Boogie Board Gets an Update

BoggieBoard
Remember the Boogie Board that Julie reviewed awhile back?  Well it seems that Improv Electronics has updated their Boogie Board line. The new line includes a bigger Boogie Board of 10.5” which will cost $60, a $45  8.5” binder slate, and a Brookstone exclusive $40 slate.

The 10.5” version has added features such as, a built-in stylus holder, a lock button to prevent accidental erase, user replaceable batteries, and a place to loop your charms to give a more customized look to it.

There’s a new $20 accessory as well for the original Boogie Board where you can slide it into a cork board style holder.

Some of our links in posts like this one are affiliate links, which means that we may receive a small commission on purchases at no cost to you.

13 thoughts on “Boogie Board Gets an Update”

  1. Gadgeteer Comment Policy - Please read before commenting
  2. Jackie, it’s wild that you should post this today! This morning I just thinking about digging out my Boogie Board to use to keep track of how much water I drink during the day. I thought about adding some magnets to the back so I can attach it to my fridge.

  3. Did wish they make a version that allows image saving though. Hopefully in the future they will put that functionality in.

    1. I agree… I wish there was a way to save screens. And I wish there was a way to have a color version 🙂 If we’re going to wish, let’s wish big!

  4. Hey guys! I saw this story and just wanted to let everyone know that we are launching a Boogie Board tablet with save functionality this fall. We aren’t releasing any specific details yet, but check out our new web site (www.improvelectronics.com), Facebook and Twitter pages in the coming months for more info.

  5. RainyDayInterns

    The ability to “save” would require a whole different technology. Currently, there is no individually addressable pixels of any kind in the Boogie Board’s design…it is just one big soup of crystals.

    It is one of the reason why the “tablet” is so inexpensive. There is nothing “electronic” going on. The ability to “write” is just a side effect of pressure on a soup of liquid crystals.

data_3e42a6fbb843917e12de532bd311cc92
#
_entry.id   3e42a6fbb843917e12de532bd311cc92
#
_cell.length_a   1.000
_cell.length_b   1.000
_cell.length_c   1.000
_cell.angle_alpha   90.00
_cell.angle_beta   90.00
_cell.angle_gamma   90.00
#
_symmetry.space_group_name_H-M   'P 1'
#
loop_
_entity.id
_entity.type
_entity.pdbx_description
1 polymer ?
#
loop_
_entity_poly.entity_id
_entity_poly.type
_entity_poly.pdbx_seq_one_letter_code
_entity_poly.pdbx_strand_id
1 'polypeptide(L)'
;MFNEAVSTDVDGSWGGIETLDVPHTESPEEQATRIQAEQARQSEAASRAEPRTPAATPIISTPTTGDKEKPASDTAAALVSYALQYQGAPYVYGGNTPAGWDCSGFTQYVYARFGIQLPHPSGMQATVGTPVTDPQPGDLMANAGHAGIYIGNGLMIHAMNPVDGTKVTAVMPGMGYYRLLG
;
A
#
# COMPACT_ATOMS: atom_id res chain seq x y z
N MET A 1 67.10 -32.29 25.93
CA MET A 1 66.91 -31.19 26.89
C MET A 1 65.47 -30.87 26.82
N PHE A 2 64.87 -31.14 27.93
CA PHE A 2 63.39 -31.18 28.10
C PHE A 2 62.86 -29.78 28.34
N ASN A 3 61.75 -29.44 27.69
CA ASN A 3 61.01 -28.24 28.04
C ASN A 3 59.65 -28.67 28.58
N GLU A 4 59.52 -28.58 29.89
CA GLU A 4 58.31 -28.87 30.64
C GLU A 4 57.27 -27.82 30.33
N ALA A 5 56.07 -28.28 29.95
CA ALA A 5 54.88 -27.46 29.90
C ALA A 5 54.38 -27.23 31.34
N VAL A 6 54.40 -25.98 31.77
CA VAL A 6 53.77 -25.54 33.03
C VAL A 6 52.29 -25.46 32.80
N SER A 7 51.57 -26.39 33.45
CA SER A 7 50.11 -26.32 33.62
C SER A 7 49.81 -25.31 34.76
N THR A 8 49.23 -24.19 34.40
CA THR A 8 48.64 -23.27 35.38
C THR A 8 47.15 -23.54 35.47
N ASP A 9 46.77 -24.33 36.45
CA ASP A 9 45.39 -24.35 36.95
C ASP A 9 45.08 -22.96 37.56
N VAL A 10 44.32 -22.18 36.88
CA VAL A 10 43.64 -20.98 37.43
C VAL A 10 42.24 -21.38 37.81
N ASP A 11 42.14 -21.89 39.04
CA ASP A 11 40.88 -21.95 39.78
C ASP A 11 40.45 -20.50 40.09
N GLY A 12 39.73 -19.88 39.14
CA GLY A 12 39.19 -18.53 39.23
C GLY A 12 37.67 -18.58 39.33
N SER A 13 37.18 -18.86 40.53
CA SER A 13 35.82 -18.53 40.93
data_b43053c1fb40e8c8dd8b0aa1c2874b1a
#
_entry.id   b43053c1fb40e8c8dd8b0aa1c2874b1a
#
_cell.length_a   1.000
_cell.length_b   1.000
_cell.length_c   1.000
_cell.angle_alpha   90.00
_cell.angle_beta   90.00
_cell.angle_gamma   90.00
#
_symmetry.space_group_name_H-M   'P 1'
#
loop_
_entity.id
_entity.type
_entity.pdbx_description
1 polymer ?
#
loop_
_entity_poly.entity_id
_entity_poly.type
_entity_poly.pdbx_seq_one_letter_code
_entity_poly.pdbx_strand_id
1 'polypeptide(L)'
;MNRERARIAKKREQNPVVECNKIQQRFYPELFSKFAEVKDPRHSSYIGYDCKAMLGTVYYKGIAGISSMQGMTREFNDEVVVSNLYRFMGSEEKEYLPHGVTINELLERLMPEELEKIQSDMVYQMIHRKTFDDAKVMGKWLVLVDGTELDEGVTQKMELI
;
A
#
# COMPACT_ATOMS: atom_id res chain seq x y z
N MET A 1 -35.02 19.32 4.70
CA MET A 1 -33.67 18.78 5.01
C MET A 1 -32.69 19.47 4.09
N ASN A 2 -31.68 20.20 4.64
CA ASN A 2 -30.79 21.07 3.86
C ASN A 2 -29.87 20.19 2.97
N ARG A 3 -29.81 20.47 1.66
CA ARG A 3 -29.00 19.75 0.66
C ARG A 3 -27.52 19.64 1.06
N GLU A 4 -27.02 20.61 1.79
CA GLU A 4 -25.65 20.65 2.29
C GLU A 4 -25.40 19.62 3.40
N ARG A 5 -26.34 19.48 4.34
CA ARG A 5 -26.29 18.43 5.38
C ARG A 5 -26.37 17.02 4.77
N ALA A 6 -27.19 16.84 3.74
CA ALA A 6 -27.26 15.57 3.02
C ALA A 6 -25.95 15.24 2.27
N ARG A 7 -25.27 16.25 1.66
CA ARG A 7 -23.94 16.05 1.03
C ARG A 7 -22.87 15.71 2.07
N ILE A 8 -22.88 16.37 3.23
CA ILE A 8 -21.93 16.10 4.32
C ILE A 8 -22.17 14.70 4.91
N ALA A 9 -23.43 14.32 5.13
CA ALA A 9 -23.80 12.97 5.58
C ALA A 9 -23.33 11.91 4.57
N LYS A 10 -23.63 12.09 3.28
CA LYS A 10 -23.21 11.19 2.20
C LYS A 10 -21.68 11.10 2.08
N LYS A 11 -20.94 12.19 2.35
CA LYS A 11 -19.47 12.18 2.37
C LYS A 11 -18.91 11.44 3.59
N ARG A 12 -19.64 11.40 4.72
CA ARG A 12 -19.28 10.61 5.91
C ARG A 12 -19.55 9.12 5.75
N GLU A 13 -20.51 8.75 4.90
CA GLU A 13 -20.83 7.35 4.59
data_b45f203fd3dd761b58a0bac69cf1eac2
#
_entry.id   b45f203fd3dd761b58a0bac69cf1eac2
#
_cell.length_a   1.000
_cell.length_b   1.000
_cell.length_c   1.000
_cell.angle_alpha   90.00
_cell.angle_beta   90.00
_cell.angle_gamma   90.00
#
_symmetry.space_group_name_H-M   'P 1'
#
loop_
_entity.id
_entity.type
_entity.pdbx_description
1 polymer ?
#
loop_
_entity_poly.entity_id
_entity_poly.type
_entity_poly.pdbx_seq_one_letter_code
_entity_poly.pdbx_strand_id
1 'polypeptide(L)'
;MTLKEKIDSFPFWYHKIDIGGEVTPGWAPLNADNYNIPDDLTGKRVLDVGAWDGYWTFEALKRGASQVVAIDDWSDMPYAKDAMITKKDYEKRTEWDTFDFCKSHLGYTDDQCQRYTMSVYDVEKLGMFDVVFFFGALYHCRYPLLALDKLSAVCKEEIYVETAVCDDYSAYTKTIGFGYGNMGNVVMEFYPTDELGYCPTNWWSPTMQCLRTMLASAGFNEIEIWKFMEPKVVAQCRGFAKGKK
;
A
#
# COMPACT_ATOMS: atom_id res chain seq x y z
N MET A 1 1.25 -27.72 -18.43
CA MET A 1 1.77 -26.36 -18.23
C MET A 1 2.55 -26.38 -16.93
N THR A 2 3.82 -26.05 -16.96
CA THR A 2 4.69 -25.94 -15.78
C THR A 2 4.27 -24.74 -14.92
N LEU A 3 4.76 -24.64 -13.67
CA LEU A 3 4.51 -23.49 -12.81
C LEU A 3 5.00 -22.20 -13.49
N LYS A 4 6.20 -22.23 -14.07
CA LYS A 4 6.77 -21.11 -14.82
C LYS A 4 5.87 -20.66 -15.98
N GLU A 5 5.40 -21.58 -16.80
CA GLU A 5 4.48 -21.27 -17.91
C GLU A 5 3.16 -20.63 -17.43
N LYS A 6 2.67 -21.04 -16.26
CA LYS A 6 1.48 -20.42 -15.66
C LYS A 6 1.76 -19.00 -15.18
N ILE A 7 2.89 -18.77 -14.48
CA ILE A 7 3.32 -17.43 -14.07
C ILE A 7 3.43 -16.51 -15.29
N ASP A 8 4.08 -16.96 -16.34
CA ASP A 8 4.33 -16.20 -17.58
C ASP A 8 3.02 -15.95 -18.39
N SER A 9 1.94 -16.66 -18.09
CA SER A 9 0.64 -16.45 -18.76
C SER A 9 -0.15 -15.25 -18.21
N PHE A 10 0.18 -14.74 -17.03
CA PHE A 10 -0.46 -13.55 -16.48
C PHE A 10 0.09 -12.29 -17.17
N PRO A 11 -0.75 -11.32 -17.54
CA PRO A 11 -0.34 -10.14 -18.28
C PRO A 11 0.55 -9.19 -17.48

6. @RainyDayInterns – Depends, simple recording so you can display it on say a computer may not require whole new technology.

    One way would be using the mechanism of how they erase by sending a small charge through the crystals to re-align them. A possible even lower charge below the threshold to re-align combined with sensors could be used to record those states instead.

    Another is the matrix and the polarization state of the crystals could be recorded with transmitted light through the cholesteric liquid crystals to record their pattern and thus state.

    Or something more traditional like a sensor to monitor the use of the pen and record it’s movements.

  7. RainyDayInterns

    Hi James,

    Those are interesting thoughts and would be cool if they could be implemented inexpensively.

    Using the “erase” mechanism is seems less promising as the sensors would have to be in a grid fashion exactly like pixels. To read out the states would require addressing chips, memory, etc…which then begs the question of why bother reinventing the LCD?

    A sensor pen is a whole separate tech…like the Pulse (camera to do the recording).

    However, in thinking about it…it would be cool if there is something like a writable e-paper. It can display, but will also let a user write on it. As some of the addressing electronics are already required, perhaps adding the sensor layer as per your suggestion would not be cost prohibitive.

    Of course, we are just blue-skying here and have no real clue as to the feasibility of any of it 🙂 Still, you do bring up an interesting suggestion.

  8. From Kent Displays we can tell you that it is using the same technology with some added functionality to record the image. The price will be higher than the current Boogie Boards but only a fraction of the cost of a tablet.

  9. RainyDayInterns

    We should clarify our meaning when we used the phrase “different technology”…perhaps it would be more accurate to say “different technique applied to using the same bi-stable technology?”

    Our understanding is there is currently not an addressable grid on top of the layer of liquid crystals. If there are individual cells of bi-stable materials, then sure… it is reasonable to assume that the on/off state of each cell can somehow be read and stored. But unless there is an addressable grid imposed over the tablet, it is unclear how an image can ever be recorded.

    The low-power consumption feature of bi-stable material is very exciting and we look forward to see cool applications of the tech.

Leave a Comment

Your email address will not be published. Required fields are marked *